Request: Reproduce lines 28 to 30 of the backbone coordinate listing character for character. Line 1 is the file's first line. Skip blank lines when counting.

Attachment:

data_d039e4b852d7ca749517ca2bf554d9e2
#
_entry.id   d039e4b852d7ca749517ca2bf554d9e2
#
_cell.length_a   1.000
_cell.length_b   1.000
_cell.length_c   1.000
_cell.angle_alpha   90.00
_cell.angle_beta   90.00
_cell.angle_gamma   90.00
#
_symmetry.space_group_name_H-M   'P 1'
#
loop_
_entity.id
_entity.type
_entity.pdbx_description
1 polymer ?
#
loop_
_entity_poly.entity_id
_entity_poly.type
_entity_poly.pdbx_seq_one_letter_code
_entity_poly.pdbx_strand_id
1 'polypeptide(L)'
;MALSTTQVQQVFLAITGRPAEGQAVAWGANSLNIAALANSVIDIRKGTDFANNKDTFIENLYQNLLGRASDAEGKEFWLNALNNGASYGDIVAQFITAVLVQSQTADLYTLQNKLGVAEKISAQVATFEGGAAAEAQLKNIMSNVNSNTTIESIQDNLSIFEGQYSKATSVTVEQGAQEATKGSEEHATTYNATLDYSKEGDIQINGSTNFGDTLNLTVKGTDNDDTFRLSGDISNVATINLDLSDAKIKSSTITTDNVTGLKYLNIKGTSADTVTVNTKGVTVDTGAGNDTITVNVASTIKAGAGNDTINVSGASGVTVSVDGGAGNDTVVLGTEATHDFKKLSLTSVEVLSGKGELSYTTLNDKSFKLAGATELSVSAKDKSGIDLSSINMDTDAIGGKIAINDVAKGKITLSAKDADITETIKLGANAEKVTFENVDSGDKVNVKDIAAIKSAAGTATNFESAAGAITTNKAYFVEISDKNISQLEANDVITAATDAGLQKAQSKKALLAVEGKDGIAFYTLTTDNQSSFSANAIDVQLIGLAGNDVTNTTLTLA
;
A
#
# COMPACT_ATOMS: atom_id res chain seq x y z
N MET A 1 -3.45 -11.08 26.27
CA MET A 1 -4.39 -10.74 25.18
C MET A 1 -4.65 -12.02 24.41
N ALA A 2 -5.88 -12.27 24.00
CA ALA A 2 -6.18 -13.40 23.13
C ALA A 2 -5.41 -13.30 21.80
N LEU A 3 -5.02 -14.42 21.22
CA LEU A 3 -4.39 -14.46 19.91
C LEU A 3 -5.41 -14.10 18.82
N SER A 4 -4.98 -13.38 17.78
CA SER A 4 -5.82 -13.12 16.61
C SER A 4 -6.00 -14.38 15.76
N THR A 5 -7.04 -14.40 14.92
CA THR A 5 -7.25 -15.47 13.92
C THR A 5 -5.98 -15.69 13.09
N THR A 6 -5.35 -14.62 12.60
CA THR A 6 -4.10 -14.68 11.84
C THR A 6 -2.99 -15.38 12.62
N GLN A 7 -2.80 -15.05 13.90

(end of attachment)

A
#
# COMPACT_ATOMS: atom_id res chain seq x y z